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ANNE-MARIE DOLAN HR Leader, Aus­tralian Hu­man Re­sources In­sti­tute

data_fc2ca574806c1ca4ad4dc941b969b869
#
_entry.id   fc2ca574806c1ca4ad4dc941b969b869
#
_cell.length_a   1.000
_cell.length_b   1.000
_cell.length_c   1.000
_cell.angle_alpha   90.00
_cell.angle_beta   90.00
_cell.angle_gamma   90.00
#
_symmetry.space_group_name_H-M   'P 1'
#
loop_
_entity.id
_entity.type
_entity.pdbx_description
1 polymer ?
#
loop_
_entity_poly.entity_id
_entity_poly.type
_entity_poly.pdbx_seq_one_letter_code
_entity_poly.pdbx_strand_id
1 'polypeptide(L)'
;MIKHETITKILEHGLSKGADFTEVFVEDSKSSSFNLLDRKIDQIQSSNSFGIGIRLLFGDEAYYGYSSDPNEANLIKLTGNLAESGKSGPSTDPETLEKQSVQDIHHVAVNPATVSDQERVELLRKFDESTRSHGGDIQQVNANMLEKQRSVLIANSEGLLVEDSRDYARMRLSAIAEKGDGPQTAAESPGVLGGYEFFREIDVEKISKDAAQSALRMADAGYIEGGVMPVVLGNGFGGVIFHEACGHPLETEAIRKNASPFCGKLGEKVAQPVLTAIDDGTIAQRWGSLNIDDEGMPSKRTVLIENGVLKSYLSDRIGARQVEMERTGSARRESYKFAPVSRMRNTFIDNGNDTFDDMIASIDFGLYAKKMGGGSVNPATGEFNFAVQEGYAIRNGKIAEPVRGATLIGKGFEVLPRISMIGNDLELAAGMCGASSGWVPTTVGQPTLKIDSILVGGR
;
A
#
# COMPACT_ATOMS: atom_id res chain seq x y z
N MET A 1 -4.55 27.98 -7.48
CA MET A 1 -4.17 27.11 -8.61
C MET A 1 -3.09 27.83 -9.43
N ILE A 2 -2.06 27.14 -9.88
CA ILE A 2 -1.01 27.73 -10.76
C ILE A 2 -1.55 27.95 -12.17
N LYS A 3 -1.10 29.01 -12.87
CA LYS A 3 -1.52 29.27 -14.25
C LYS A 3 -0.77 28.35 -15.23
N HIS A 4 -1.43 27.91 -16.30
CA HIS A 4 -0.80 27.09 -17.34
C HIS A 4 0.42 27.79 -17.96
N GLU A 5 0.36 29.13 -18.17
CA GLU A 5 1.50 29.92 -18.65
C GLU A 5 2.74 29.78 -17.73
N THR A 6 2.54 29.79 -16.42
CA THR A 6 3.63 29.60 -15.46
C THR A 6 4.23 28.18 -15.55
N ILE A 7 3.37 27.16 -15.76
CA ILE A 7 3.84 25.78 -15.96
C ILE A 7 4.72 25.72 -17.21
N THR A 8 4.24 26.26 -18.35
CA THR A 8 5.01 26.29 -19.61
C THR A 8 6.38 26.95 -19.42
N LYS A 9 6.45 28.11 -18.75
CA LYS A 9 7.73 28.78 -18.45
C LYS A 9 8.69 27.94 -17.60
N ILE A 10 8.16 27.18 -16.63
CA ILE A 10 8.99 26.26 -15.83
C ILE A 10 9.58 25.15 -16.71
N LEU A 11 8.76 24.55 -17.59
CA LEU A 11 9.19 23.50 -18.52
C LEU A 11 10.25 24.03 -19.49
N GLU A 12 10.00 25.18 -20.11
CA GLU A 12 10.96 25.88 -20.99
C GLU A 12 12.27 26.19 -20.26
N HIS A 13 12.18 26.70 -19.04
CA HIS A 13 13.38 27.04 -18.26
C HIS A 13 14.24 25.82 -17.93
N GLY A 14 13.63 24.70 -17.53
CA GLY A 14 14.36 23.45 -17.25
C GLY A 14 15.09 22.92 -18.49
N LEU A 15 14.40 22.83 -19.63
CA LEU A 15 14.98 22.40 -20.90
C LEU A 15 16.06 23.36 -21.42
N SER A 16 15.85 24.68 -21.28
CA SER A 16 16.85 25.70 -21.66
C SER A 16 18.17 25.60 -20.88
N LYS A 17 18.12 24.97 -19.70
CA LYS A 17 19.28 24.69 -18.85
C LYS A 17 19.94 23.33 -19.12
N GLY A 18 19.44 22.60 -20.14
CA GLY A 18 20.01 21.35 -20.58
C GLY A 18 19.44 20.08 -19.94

IT is al­ways a good idea to at­tend so­cial events when you can as it en­ables you to get to know col­leagues in a more in­for­mal en­vi­ron­ment and shows you have a con­nec­tion to the or­gan­i­sa­tion be­yond your role. Say­ing that, some or­gan­i­sa­tions have a very busy so­cial cal­en­dar, which can in­trude on per­sonal time and com­mit­ments. When there are too many so­cial ac­tiv­i­ties, be se­lec­tive in which ones you at­tend. Choose those that are most ap­peal­ing to you and suit your own sched­ule. For ex­am­ple, if you have a young fam­ily, you may choose fam­ily day events rather than evening func­tions. UN­DER th­ese cir­cum­stances, hon­esty will al­ways be the best pol­icy. Be up­front with your man­ager about how you like to spend your out of work hours. Pri­ori­tise which work so­cial func­tions you should be at and de-pri­ori­tise those that aren’t as nec­es­sary. Think about who you may po­ten­tially net­work with or whether the gath­er­ing is a good op­por­tu­nity to spend qual­ity time with co-work­ers. Be sin­cere if you choose not to at­tend cer­tain events. Be fair to col­leagues who re­ally do want to be at th­ese gath­er­ings and re­mem­ber ev­ery­one’s pri­or­i­ties are dif­fer­ent when it comes to their so­cial lives. MOST em­ploy­ers are pretty un­der­stand­ing when it comes to jug­gling fam­ily com­mit­ments with work so­cial events nor­mally aligned with some form of client en­ter­tain­ment. Clients too are un­der sim­i­lar pres­sures when it comes to their time. If your role in­volves a sig­nif­i­cant num­ber of events each year, you may want to de­velop de­ci­sion-mak­ing prin­ci­ples on whether or not to ac­cept. For ex­am­ple, you may de­cide to only ac­cept in­vi­ta­tions to break­fast events and one or two week­end events per quar­ter. It demon­strates you are a will­ing par­tic­i­pant but have also placed bound­aries on your time. WORK­so­cial events are dis­cre­tionary at­ten­dance gen­er­ally, so what con­sti­tutes ‘‘ too many’’ will be an in­di­vid­ual mat­ter. As­sess why you should or would like to at­tend th­ese events and the pos­i­tives or neg­a­tives that can re­sult. Think of the an­nual cal­en­dar of events and de­cide in ad­vance the ones that are higher pri­or­ity. Work around th­ese, po­litely ac­cept­ing or de­clin­ing de­pend­ing on the ebb and flow of other com­mit­ments. Courtesy, man­ners and pre-warn­ing of at­ten­dance or apolo­gies will go a long way to man­ag­ing oth­ers un­der­stand­ing of com­pet­ing time de­mands or needs.

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